Endodontics Surgery London Dental Treatment

All of our dentists undertake endodontic treatment, also known as root canal treatment. Some of our dentists have a special interest in root canal treatment and are able to perform this complex procedure to a very high standard. Dr Hasnat Ali has a special interest in endodontics and provides these services in the Shepherds Bush Practice.  Likewise Tameam Alaubidie provides endodontic treatment in the Notting Hill Practice.  If a root canal treatment fails, it can often be redone. A number of our Dentists are capable to carry out re-root canal treatment and if required, apicectomies.

Root Canal Treatment

What is Root Canal Treatment?

Teeth are held in the jaws by their roots. Front teeth normally have one root, but teeth further back have more.

At the core of each tooth is a soft mass of tissue called the pulp. In a healthy tooth, the pulp contains living fibres, cells, nerves and a blood supply, extending into the root(s) through the root canal(s).

Decay or injury can destroy the living pulp. Because dead pulp lacks a blood supply, it is more prone to infection, leading to an abscess and toothache.

Root canal treatment (also known as root filling or endodontics) means removing damaged or dead pulp and filling the space left. The remaining tooth can then be repaired.

How is a Root Canal done? 

  • An X-ray can show the number and shape of the root canals, and also signs of infection in the surrounding bone. Teeth can have a number of roots and some are easier to fill than others because of their shape.
  • To keep root canals dry during treatment the dentist may stretch a sheet of thin rubber around the tooth, on a frame outside the mouth; this is called ‘rubber dam’. Having this fitted makes the treatment safer.
  • You will be given a local anaesthetic, and then an opening is made through the top of the tooth, down into the pulp.
  • The dentist then uses narrow files to remove the dead pulp from the core of the tooth and from the root canal(s).
  • At this point, the dentist may put in a temporary filling and possibly also give you antibiotics if any infection has spread beyond the tooth. If so, you will have to return at a later date, once symptoms have settled, so the dentist can complete the treatment.
  • In the next stage, the dentist fills the root canal(s). A filling can then be placed in the remaining cavity in the tooth. Some teeth which have root canal treatment performed will eventually need a crown. 
  • Root filled teeth can become darker than other teeth, but bleaching can be used to make them look lighter.


What are the benefits?

  • Pulp damage can cause toothache but the pain will usually end very quickly when the root canal is cleaned out.
  • Without a root filling, a tooth with a dead pulp would probably have to be taken out in the end. There is also a possibility of infection spreading beyond the tooth itself.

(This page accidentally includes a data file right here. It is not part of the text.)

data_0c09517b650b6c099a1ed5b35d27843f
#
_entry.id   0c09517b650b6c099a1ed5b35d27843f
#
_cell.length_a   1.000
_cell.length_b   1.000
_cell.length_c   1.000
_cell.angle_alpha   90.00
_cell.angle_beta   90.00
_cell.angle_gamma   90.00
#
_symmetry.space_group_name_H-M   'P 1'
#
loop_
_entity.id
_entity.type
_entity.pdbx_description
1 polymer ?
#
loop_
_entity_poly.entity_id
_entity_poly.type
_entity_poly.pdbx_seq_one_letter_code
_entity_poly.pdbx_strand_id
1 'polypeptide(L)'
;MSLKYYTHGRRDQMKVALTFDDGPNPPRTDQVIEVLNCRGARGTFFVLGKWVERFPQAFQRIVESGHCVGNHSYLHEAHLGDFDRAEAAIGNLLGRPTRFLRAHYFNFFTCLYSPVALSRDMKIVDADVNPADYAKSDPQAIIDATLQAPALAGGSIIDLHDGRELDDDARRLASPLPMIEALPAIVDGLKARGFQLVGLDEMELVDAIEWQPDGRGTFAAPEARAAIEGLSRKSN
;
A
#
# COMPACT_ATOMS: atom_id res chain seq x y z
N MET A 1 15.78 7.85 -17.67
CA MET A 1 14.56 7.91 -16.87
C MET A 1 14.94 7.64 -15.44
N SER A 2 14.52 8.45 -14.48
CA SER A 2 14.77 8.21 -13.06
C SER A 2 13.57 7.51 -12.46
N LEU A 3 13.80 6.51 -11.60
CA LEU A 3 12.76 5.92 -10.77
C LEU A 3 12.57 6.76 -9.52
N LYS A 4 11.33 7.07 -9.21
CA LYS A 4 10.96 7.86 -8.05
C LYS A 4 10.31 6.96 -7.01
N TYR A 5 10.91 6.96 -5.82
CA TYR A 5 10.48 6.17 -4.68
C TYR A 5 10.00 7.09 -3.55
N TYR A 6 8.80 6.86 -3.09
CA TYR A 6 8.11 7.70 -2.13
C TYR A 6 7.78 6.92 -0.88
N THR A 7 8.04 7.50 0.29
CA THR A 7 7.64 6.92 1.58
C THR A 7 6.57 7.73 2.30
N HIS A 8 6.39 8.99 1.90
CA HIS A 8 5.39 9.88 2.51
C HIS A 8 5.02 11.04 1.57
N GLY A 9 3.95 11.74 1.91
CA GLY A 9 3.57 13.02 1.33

Root-fillings are usually successful and can last many years, but re-treatment is also possible if infection recurs. Occasionally, if inflammation persists at the tip of the root, surgery can be carried out to remove the end of the root. The area is then cleaned and a filling may be placed at the end of the root to seal the root. This is known as an ‘apicectomy’.


What is Apicectomy? 

Teeth are held in the jaw by their roots. At the core of each tooth is a soft mass of tissue called the dental pulp. In a healthy tooth, the pulp contains living fibres, cells, nerves and a blood supply, extending into the root(s) through the root canal(s). Tooth decay or injury can destroy the living pulp. Dead pulp is more prone to infection, leading to abscess and toothache.

This can usually be dealt with successfully by root canal treatment (also known as root filling and endodontics). Sometimes infection can persist at the end of a tooth root, in the surrounding bone. In this case, a dentist can carry out an apicectomy.

How is a Apicoectomy done?

  • Give you a local anaesthetic to numb the mouth around the infected tooth, so that the procedure is painless.
  • Make a small cut in the gum, well away from the tooth, so that there won’t be a visible scar afterwards;
  • Move a small flap of gum to one side, and make a small “window” in the bone, to uncover the infected area;
  • Clean out the infection and cut off the tip, or “apex”, of the root;
  • Put a small filling at the end of the root canal to stop any more infection; and
  • Stitch the gum back in place.

You may feel some pressure and hear instruments being used, but you should not feel any pain during an apicectomy.

After treatment you will need to keep the area clean.

  • For the first day, rinse with warm salt water several times a day, especially after meals. Use half a teaspoon of salt in a glass of warm water, not hotter than is comfortable.
  • Brush the teeth normally, but be very careful not to disturb the cut.
  • On the next day, continue rinsing and begin to gently brush the teeth next to the cut.

There may be some bruising and swelling for two or three days afterwards. There will also be some slight discomfort – an ice-pack or a frozen pack of peas wrapped in a towel applied to the outside of the face can help. It usually takes about a week for an apicectomy to heal.

Points to remember

  • An apicectomy can stop pain and swelling.
  • An apicectomy saves a tooth that would otherwise have to be extracted.